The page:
STEP 9: Establish your Web Presence
A business website allows customers to learn more about your company and the products or services you offer. You can also use social media to attract new clients or customers.
Start A Sports Photography Business In Your State
Select your state below for an in-depth guide on completing each of these steps in your home state.
Is this Business Right For You?
A sports photography business owner should find excitement in watching all types of sporting events. An owner should get a thrill from capturing awesome action shots that freeze important moments in sporting history. If you share these passions and would like to share your excitement with all those who see your photos, then starting a sports photography business is perfect for you.
What happens during a typical day at a sports photography business?
When you have a scheduled shoot, you will be:
- Driving to the location with all your needed cameras, lights, and sales flyers
- Setting up lights and equipment to create studio quality shots at the gym or field
- Taking photos of entire teams, individuals, or action shots during a scheduled event, according to customer's wishes
- Providing parents with pricing lists and order formsl
- Touching-up images using digital imagery software
- Submitting orders to be processed by your premium developing facility
- Contacting schools and sports organizations to schedule your services for the next event
- Handling business tasks, such as receiving payments, advertising your services, and maintaining your equipment
What are some skills and experiences that will help you build a successful sports photography business?
While it seems that many people own a DSL camera, not that many know how to use them. Your expertise shows in the clarity and quality of your images. The following skills will help you succeed in the sports photography business:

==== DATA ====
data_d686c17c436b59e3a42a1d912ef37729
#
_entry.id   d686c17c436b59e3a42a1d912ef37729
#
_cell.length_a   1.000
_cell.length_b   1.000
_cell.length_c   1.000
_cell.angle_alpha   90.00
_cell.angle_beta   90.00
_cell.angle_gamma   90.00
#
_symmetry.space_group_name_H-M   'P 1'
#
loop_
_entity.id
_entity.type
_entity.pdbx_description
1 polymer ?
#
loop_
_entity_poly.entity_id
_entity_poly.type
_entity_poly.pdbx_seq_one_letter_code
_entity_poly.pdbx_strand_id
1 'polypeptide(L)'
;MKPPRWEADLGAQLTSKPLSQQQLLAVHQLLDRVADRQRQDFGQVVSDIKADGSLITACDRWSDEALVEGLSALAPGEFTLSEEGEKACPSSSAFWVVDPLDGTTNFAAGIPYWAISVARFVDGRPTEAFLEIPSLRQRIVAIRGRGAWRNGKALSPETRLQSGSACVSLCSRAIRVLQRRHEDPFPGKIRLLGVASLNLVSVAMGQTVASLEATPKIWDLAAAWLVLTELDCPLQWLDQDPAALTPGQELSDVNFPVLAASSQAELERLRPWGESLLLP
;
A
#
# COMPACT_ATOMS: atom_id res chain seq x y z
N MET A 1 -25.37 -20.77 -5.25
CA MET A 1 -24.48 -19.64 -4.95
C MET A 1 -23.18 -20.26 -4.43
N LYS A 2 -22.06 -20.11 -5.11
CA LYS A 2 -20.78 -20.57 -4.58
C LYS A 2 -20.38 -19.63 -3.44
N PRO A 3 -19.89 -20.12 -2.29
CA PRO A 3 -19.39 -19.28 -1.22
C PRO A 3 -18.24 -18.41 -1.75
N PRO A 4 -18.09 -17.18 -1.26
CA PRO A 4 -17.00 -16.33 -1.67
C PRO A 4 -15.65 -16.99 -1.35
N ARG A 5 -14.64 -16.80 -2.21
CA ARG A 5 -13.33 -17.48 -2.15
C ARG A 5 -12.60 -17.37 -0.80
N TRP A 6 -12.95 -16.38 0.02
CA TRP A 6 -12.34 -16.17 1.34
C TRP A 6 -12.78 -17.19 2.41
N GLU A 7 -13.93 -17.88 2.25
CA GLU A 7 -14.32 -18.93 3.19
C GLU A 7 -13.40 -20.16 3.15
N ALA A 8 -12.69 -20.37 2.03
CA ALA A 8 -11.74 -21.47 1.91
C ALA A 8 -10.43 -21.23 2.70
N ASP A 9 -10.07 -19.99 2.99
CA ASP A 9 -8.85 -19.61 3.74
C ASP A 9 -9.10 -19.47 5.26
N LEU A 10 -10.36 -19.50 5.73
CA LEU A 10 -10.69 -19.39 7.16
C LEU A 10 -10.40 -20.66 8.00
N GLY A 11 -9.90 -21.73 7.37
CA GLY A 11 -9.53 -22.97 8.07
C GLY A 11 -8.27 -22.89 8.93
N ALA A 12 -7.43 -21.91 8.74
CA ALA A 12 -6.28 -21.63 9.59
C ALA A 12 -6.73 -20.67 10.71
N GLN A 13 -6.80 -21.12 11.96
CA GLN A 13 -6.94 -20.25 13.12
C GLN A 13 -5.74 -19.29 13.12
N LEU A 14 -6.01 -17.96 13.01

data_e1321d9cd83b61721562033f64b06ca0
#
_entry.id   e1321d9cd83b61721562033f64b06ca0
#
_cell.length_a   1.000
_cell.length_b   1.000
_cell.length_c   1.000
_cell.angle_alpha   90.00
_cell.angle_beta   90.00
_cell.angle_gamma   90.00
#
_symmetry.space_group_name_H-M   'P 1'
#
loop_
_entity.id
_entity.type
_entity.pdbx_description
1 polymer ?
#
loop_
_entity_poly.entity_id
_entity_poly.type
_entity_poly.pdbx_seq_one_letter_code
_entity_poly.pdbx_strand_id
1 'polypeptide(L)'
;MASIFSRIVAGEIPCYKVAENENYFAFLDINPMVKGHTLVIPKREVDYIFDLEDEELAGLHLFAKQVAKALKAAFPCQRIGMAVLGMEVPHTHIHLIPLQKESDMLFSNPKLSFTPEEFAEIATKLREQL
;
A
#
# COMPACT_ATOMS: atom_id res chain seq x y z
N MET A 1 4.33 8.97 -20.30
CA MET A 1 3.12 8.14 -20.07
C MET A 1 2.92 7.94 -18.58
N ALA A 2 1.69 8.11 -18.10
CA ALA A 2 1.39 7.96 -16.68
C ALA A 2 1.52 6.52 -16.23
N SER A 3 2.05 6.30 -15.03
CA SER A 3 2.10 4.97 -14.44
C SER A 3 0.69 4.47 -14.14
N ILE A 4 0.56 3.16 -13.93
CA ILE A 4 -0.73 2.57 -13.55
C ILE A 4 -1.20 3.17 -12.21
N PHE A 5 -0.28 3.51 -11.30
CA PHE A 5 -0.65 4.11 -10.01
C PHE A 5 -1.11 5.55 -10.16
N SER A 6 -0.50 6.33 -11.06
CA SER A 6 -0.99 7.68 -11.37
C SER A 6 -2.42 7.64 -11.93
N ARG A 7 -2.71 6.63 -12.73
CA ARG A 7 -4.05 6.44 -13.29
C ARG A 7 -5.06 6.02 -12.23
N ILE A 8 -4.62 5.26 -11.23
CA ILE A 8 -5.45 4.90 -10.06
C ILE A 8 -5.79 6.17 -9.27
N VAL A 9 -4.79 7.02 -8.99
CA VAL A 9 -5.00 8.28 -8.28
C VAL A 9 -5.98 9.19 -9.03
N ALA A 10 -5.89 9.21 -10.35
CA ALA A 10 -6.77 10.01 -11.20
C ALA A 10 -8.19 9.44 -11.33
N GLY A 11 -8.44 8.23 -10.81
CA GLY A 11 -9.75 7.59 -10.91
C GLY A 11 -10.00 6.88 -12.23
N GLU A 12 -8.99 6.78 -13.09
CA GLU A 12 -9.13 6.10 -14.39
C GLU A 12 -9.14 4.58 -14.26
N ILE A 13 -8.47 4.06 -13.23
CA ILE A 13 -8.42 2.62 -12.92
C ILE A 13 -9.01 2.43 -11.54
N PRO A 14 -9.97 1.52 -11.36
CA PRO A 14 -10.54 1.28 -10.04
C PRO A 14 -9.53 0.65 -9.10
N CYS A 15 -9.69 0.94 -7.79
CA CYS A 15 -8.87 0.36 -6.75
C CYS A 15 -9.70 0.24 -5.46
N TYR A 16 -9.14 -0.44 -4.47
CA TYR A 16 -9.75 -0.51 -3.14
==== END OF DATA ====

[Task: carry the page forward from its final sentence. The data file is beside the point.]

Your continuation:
- 3 to 5 years of experience shooting high volume images with professional-quality results
- Ability to frame shots such that every image requires a minimum of editing for fast turnaround
- Extensive knowledge and expertise in the use of DSL cameras, lenses, and lighting equipment
- Flexibility to include action sequences for greatest variety of images available
- Works well with kids--able to get them to pose without excessive drama
- Ability to establish positive relationship with league officials to extend business opportunities
- Self-motivated to complete processing on time as promised
- Basic business skills for maintaining records and payments
What is the growth potential for a sports photography business?
While capturing the kids on the ball field will be a part time endeavor dependent on sport seasons, if you expand into other event photography it is possible to expand this into a full-time endeavor. You may decide to freelance some shots as well. In general, your success will depend on whether your local parents will recommend your services for other sports leagues or even school events.
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Take the Next Step
Find a business mentor
One of the greatest resources an entrepreneur can have is quality mentorship. As you start planning your business, connect with a free business resource near you to get the help you need.
Having a support network in place to turn to during tough times is a major factor of success for new business owners.
Resources to Help Women in Business
There are many resources out there specifically for women entrepreneurs. We’ve gathered necessary and useful information to help you succeed both professionally and personally:
If you’re a woman looking for some guidance in entrepreneurship, check out this great new series Women in Business created by the women of our partner Startup Savant.
What are some insider tips for jump starting a sports photography business?
Start out small by contacting sports leagues with which you have a relationship. In order to build a portfolio, offer to waive your fee for the opportunity to share the images with potential future clients. Make sure to get waivers from any parent who agrees. Once you have developed a sample website and portfolio, attend the sign-ups for Little League, neighborhood BBQs, and community events with a table that offers your business card along with free snacks or sodas to get your name out there.
How and when to build a team
If you are full-time, you might need an assistant to schedule shoots, manage your books, and help with setting up equipment. Otherwise, this business tends to be run as a one-man show.